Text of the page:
High Flyer Kite No. 1
There are very good reports of the flying performance of this kite. It will readily attain a good height, and being strongly made will withstand fairly rough weather. The framework is constructed of split cane throughout to give maximum strength, and the two-piece bridle and tail improve stability. To make the kite you will require three pieces of split cane, A, B, and C, all about 1/4 in. thick. The backbone A, is 2 ft. 6 in. in length, and the crossbars, B and C, are each 2 ft. Make shallow grooves at the end of all three pieces, and assemble them in the pattern shown in Fig. 4. The angles between the framework pieces must correspond on each side of the backbone, otherwise the kite will not balance well. Join the framework pieces together with glue and fine string. The joint thus made comes at the centre of the backbone and crossbars. Make sure that this joint is strongly made, otherwise the framework will be in danger of collapsing when the kite is in flight.
The bracing strings are added next. Begin with the inner one. Take a length of thin strong string, and tie it to the top half of the backbone, exactly half way between the end and the centre joint. From there, take it to one of the crossbars, at a point which is half way between one end and the centre joint. Bind the string round the crossbar once or twice and tie with an overhand knot. Smear the binding with glue to prevent it slipping. Repeat the procedure until the inner bracing is completed. Add the outer bracing string in the same way, making use of the grooves which have been cut at the ends of the framework. The bracing strings should be taut, in order to keep the kite in its proper shape. The cover is made from lightweight cotton material, such as cambric, or very fine calico. Lay the framework on the material, mark the shape with a pencil, allowing an extra 1 in. all round for overlapping, and cut out. Paint a simple design in bright colours on the cover, using fabric painting oil colours. Pin the cover to a board while this is being done.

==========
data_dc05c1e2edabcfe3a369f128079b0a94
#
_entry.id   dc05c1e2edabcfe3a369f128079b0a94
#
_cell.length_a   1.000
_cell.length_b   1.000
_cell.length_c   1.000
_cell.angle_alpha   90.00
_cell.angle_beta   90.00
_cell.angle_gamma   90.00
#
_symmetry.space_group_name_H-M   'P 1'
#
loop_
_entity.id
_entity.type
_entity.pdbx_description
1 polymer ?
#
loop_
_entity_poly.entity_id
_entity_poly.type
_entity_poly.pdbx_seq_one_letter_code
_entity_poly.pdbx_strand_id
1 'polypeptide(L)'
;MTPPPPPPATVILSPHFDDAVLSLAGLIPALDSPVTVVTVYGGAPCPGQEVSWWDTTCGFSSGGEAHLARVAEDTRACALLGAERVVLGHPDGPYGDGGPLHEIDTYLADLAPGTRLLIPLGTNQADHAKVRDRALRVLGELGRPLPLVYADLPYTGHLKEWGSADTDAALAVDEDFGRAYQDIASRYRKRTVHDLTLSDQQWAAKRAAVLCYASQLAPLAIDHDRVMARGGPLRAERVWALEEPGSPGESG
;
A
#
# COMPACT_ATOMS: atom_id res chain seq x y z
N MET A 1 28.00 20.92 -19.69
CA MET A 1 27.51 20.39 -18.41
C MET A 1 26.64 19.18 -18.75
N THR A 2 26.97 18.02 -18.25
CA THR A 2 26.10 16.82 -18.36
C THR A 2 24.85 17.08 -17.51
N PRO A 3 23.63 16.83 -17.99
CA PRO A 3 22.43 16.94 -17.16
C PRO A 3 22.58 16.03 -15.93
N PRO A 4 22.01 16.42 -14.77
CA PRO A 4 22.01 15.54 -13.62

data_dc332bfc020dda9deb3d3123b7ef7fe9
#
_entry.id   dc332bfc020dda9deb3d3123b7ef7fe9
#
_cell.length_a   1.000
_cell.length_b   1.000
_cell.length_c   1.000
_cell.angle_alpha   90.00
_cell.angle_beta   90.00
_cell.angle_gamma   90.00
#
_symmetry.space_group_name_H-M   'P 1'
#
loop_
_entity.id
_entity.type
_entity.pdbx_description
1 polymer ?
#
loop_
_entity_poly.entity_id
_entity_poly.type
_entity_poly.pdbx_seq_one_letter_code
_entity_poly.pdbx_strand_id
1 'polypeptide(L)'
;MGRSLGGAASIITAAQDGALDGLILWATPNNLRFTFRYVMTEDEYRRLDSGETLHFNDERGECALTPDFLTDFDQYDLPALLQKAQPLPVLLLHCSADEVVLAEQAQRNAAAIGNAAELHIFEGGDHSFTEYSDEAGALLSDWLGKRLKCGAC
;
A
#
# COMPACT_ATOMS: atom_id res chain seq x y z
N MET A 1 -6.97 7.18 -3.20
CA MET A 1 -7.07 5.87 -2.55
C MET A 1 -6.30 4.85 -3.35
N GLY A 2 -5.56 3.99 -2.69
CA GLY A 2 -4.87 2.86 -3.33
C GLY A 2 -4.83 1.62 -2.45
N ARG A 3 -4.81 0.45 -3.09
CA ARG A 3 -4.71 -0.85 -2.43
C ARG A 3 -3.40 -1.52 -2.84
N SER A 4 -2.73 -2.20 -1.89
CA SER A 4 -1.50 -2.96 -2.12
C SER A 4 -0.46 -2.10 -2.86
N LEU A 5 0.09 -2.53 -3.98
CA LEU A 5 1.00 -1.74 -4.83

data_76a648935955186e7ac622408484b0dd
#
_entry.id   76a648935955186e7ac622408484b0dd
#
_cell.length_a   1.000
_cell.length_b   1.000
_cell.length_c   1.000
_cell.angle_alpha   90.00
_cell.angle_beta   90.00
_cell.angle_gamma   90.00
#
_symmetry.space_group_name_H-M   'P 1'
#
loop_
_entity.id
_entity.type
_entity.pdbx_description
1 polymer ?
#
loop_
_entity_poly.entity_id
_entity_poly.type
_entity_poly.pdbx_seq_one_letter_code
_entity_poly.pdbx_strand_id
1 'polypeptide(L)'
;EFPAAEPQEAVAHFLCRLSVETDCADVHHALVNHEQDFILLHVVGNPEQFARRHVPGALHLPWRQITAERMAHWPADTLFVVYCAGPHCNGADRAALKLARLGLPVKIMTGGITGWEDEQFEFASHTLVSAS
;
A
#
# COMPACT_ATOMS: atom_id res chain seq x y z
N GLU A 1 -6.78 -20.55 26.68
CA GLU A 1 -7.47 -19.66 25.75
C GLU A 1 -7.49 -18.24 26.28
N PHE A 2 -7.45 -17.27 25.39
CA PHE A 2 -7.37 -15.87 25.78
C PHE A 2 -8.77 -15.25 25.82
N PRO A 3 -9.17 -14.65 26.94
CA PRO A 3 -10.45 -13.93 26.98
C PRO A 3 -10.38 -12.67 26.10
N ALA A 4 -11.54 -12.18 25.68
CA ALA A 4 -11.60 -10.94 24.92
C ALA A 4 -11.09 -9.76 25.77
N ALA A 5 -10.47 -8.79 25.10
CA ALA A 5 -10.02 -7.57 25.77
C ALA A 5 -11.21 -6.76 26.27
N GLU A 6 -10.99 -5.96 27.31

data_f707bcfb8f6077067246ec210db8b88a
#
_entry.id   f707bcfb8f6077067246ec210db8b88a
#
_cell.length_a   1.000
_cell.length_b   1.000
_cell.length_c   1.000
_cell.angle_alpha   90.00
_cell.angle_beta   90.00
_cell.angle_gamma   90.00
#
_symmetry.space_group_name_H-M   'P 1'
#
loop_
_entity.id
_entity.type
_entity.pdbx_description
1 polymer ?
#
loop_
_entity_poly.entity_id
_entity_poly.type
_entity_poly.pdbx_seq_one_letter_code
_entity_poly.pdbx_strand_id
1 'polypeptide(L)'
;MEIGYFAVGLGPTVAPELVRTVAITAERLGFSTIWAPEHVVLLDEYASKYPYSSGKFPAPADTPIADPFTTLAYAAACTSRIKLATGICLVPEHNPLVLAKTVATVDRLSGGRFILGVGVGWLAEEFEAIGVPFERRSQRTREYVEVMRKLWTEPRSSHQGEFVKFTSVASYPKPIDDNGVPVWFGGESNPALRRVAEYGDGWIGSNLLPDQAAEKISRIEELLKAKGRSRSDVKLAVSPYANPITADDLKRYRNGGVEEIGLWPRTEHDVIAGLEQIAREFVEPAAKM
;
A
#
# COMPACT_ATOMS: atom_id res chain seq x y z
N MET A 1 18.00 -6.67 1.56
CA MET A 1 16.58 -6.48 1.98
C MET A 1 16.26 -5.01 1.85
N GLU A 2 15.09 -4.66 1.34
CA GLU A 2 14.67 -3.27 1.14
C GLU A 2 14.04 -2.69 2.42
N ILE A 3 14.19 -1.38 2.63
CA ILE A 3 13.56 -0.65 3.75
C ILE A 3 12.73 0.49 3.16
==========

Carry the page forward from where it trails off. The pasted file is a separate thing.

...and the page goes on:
Now attach the cover to the outer bracing strings. Fold the margin over these and stitch it neatly in place. Try to get an even tension on the cover, which should also be smooth and free from wrinkles. The next thing to do is to add the bridle strings. Take a piece of strong string, which is 3 ft. in length and tie it at a point which is 6 in. from the bottom of the backbone. Pierce the cover here, and thread the string through. A second piece of string, which is 4 ft. 6 in. in length is tied in the form of a loop to the top ends of the crossbars. Tie the bottom string to the centre of the loop and the bridle is complete. Attach the kite line to the bottom bridle string by means of a reef knot and a bowline knot, which will permit the line to be adjusted in order to obtain the best angle for flying the kite. See Chapter 7 on knots, under the heading 'Methods'.
The tail is formed by three pieces of fine string. Two pieces, each 2 ft. in length, are tied to the bottom ends of the crossbars. The third piece, which is 5 ft. in length, is tied to the bottom of the backbone. Lay the kite on a table, pull the bottom tail string tight and tie the other two strings to it, so that they too are taut. Thread a number of thin cardboard discs on to the tail string, by means of four holes punched in the discs. Make these discs in different colours, or glue metallic foil paper to them so that they will glitter in the light. Position them about 6 in. apart on the line and tie the latter in a bow at the end. If desired, a pennant may be flown from the top of the backbone. See 'Accessories' in Chapter 7 for making these. Altogether this is a strong and attractive kite, with a good performance. An alternative conventional tail is shown in the illustration.